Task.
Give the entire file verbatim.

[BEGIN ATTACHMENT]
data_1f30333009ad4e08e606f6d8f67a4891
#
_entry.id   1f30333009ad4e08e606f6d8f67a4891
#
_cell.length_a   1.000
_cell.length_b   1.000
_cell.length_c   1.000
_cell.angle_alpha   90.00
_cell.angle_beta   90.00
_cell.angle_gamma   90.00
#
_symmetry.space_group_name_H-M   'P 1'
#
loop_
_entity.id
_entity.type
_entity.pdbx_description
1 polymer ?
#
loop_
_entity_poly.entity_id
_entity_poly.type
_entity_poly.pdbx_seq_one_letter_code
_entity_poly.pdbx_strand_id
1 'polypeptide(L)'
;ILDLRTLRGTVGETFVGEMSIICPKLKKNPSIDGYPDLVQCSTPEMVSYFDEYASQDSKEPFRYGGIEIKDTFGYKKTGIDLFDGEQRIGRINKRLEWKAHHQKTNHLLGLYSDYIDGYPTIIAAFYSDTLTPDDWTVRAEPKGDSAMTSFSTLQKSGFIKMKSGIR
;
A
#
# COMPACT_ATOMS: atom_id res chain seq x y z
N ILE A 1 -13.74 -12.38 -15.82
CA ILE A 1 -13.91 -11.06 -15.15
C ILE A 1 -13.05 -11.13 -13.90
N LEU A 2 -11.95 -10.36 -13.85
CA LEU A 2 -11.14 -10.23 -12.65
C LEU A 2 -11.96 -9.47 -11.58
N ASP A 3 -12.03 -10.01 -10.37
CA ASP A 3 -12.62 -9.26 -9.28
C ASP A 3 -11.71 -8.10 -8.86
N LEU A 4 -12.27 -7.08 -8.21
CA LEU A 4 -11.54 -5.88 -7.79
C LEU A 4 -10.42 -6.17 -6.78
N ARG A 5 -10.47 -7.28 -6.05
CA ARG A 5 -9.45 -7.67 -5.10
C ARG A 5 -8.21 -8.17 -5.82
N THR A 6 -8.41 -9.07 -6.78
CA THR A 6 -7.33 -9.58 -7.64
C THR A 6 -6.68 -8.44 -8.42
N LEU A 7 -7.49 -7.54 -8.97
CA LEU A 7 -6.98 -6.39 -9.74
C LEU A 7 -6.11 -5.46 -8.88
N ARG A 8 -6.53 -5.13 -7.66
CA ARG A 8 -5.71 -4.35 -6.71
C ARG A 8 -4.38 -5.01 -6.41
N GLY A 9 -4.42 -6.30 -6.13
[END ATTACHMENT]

data_1f30333009ad4e08e606f6d8f67a4891
#
_entry.id   1f30333009ad4e08e606f6d8f67a4891
#
_cell.length_a   1.000
_cell.length_b   1.000
_cell.length_c   1.000
_cell.angle_alpha   90.00
_cell.angle_beta   90.00
_cell.angle_gamma   90.00
#
_symmetry.space_group_name_H-M   'P 1'
#
loop_
_entity.id
_entity.type
_entity.pdbx_description
1 polymer ?
#
loop_
_entity_poly.entity_id
_entity_poly.type
_entity_poly.pdbx_seq_one_letter_code
_entity_poly.pdbx_strand_id
1 'polypeptide(L)'
;ILDLRTLRGTVGETFVGEMSIICPKLKKNPSIDGYPDLVQCSTPEMVSYFDEYASQDSKEPFRYGGIEIKDTFGYKKTGIDLFDGEQRIGRINKRLEWKAHHQKTNHLLGLYSDYIDGYPTIIAAFYSDTLTPDDWTVRAEPKGDSAMTSFSTLQKSGFIKMKSGIR
;
A
#
# COMPACT_ATOMS: atom_id res chain seq x y z
N ILE A 1 -13.74 -12.38 -15.82
CA ILE A 1 -13.91 -11.06 -15.15
C ILE A 1 -13.05 -11.13 -13.90
N LEU A 2 -11.95 -10.36 -13.85
CA LEU A 2 -11.14 -10.23 -12.65
C LEU A 2 -11.96 -9.47 -11.58
N ASP A 3 -12.03 -10.01 -10.37
CA ASP A 3 -12.62 -9.26 -9.28
C ASP A 3 -11.71 -8.10 -8.86
N LEU A 4 -12.27 -7.08 -8.21
CA LEU A 4 -11.54 -5.88 -7.79
C LEU A 4 -10.42 -6.17 -6.78
N ARG A 5 -10.47 -7.28 -6.05
CA ARG A 5 -9.45 -7.67 -5.10
C ARG A 5 -8.21 -8.17 -5.82
N THR A 6 -8.41 -9.07 -6.78
CA THR A 6 -7.33 -9.58 -7.64
C THR A 6 -6.68 -8.44 -8.42
N LEU A 7 -7.49 -7.54 -8.97
CA LEU A 7 -6.98 -6.39 -9.74
C LEU A 7 -6.11 -5.46 -8.88
N ARG A 8 -6.53 -5.13 -7.66
CA ARG A 8 -5.71 -4.35 -6.71
C ARG A 8 -4.38 -5.01 -6.41
N GLY A 9 -4.42 -6.30 -6.13